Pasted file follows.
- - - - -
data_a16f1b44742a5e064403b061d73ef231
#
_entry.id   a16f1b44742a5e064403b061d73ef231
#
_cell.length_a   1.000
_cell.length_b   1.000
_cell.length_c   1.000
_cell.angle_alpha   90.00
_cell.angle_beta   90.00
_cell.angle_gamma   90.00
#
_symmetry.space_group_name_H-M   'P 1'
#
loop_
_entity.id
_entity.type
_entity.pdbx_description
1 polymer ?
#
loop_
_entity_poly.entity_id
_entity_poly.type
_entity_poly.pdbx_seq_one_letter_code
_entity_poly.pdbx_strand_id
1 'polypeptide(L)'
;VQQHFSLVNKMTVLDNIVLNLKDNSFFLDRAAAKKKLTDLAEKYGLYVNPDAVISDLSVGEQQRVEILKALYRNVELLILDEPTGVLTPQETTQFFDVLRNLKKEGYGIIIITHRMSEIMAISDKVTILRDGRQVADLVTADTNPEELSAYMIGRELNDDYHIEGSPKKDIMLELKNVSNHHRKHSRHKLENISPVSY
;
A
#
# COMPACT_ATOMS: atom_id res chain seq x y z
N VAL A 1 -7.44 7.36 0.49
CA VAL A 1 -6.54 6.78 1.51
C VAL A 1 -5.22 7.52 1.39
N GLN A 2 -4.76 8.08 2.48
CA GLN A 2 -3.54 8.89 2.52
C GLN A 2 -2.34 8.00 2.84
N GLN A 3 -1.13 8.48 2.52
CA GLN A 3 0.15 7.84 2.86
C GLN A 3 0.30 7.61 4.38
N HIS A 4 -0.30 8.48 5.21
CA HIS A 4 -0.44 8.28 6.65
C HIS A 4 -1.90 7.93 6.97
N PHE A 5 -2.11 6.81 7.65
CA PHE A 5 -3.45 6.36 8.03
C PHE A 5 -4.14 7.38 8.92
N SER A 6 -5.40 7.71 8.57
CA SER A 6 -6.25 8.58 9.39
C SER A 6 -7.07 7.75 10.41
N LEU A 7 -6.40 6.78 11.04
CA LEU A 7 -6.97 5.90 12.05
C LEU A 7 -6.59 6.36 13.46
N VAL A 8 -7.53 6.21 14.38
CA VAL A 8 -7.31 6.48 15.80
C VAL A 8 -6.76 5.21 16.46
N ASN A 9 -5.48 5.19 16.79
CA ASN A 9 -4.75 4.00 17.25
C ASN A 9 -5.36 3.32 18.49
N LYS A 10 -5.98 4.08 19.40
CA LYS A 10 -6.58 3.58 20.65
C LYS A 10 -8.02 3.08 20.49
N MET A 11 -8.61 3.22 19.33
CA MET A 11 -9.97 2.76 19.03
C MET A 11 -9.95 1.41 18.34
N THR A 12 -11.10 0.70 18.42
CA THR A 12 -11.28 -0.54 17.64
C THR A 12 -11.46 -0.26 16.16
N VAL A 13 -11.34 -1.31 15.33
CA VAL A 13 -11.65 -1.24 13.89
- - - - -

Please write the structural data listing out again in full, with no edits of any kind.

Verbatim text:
data_a16f1b44742a5e064403b061d73ef231
#
_entry.id   a16f1b44742a5e064403b061d73ef231
#
_cell.length_a   1.000
_cell.length_b   1.000
_cell.length_c   1.000
_cell.angle_alpha   90.00
_cell.angle_beta   90.00
_cell.angle_gamma   90.00
#
_symmetry.space_group_name_H-M   'P 1'
#
loop_
_entity.id
_entity.type
_entity.pdbx_description
1 polymer ?
#
loop_
_entity_poly.entity_id
_entity_poly.type
_entity_poly.pdbx_seq_one_letter_code
_entity_poly.pdbx_strand_id
1 'polypeptide(L)'
;VQQHFSLVNKMTVLDNIVLNLKDNSFFLDRAAAKKKLTDLAEKYGLYVNPDAVISDLSVGEQQRVEILKALYRNVELLILDEPTGVLTPQETTQFFDVLRNLKKEGYGIIIITHRMSEIMAISDKVTILRDGRQVADLVTADTNPEELSAYMIGRELNDDYHIEGSPKKDIMLELKNVSNHHRKHSRHKLENISPVSY
;
A
#
# COMPACT_ATOMS: atom_id res chain seq x y z
N VAL A 1 -7.44 7.36 0.49
CA VAL A 1 -6.54 6.78 1.51
C VAL A 1 -5.22 7.52 1.39
N GLN A 2 -4.76 8.08 2.48
CA GLN A 2 -3.54 8.89 2.52
C GLN A 2 -2.34 8.00 2.84
N GLN A 3 -1.13 8.48 2.52
CA GLN A 3 0.15 7.84 2.86
C GLN A 3 0.30 7.61 4.38
N HIS A 4 -0.30 8.48 5.21
CA HIS A 4 -0.44 8.28 6.65
C HIS A 4 -1.90 7.93 6.97
N PHE A 5 -2.11 6.81 7.65
CA PHE A 5 -3.45 6.36 8.03
C PHE A 5 -4.14 7.38 8.92
N SER A 6 -5.40 7.71 8.57
CA SER A 6 -6.25 8.58 9.39
C SER A 6 -7.07 7.75 10.41
N LEU A 7 -6.40 6.78 11.04
CA LEU A 7 -6.97 5.90 12.05
C LEU A 7 -6.59 6.36 13.46
N VAL A 8 -7.53 6.21 14.38
CA VAL A 8 -7.31 6.48 15.80
C VAL A 8 -6.76 5.21 16.46
N ASN A 9 -5.48 5.19 16.79
CA ASN A 9 -4.75 4.00 17.25
C ASN A 9 -5.36 3.32 18.49
N LYS A 10 -5.98 4.08 19.40
CA LYS A 10 -6.58 3.58 20.65
C LYS A 10 -8.02 3.08 20.49
N MET A 11 -8.61 3.22 19.33
CA MET A 11 -9.97 2.76 19.03
C MET A 11 -9.95 1.41 18.34
N THR A 12 -11.10 0.70 18.42
CA THR A 12 -11.28 -0.54 17.64
C THR A 12 -11.46 -0.26 16.16
N VAL A 13 -11.34 -1.31 15.33
CA VAL A 13 -11.65 -1.24 13.89